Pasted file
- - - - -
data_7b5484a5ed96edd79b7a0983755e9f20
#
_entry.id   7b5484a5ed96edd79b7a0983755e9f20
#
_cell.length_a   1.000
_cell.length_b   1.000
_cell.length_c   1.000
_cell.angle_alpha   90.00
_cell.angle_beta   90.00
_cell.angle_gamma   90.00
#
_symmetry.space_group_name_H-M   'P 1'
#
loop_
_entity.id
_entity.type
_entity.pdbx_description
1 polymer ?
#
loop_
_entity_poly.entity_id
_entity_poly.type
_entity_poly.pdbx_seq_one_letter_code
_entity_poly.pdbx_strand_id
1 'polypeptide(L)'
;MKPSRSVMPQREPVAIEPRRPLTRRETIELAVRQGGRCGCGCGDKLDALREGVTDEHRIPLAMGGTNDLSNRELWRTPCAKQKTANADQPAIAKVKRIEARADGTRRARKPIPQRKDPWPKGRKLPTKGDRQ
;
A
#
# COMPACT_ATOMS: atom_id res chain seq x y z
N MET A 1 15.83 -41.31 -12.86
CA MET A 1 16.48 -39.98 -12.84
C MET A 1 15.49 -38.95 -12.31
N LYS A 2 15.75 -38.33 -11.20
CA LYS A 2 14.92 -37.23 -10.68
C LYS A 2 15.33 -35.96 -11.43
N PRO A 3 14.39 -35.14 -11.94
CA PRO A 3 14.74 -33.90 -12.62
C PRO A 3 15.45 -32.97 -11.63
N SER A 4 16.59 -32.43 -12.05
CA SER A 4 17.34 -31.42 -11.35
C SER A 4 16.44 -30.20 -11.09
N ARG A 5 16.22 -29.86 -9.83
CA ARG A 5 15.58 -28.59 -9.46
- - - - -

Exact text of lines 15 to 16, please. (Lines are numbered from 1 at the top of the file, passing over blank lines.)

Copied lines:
_entity.id
_entity.type